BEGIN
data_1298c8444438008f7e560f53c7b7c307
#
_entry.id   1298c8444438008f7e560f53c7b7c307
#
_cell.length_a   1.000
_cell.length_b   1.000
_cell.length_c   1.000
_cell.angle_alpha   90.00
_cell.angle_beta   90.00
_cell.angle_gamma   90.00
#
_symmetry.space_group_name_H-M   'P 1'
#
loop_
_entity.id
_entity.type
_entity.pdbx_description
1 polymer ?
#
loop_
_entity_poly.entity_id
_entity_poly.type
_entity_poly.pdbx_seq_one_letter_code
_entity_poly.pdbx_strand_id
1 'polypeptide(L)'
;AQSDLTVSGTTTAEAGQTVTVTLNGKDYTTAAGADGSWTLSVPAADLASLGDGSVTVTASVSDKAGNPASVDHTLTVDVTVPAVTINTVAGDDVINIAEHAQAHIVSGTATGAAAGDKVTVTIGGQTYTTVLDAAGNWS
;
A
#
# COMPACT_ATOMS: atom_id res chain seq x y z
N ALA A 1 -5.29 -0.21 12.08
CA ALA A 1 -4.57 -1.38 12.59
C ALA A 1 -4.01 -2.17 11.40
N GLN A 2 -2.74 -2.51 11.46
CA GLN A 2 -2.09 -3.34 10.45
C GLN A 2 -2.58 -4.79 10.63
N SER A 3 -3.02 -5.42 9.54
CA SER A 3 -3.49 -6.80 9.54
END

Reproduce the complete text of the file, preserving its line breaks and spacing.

data_1298c8444438008f7e560f53c7b7c307
#
_entry.id   1298c8444438008f7e560f53c7b7c307
#
_cell.length_a   1.000
_cell.length_b   1.000
_cell.length_c   1.000
_cell.angle_alpha   90.00
_cell.angle_beta   90.00
_cell.angle_gamma   90.00
#
_symmetry.space_group_name_H-M   'P 1'
#
loop_
_entity.id
_entity.type
_entity.pdbx_description
1 polymer ?
#
loop_
_entity_poly.entity_id
_entity_poly.type
_entity_poly.pdbx_seq_one_letter_code
_entity_poly.pdbx_strand_id
1 'polypeptide(L)'
;AQSDLTVSGTTTAEAGQTVTVTLNGKDYTTAAGADGSWTLSVPAADLASLGDGSVTVTASVSDKAGNPASVDHTLTVDVTVPAVTINTVAGDDVINIAEHAQAHIVSGTATGAAAGDKVTVTIGGQTYTTVLDAAGNWS
;
A
#
# COMPACT_ATOMS: atom_id res chain seq x y z
N ALA A 1 -5.29 -0.21 12.08
CA ALA A 1 -4.57 -1.38 12.59
C ALA A 1 -4.01 -2.17 11.40
N GLN A 2 -2.74 -2.51 11.46
CA GLN A 2 -2.09 -3.34 10.45
C GLN A 2 -2.58 -4.79 10.63
N SER A 3 -3.02 -5.42 9.54
CA SER A 3 -3.49 -6.80 9.54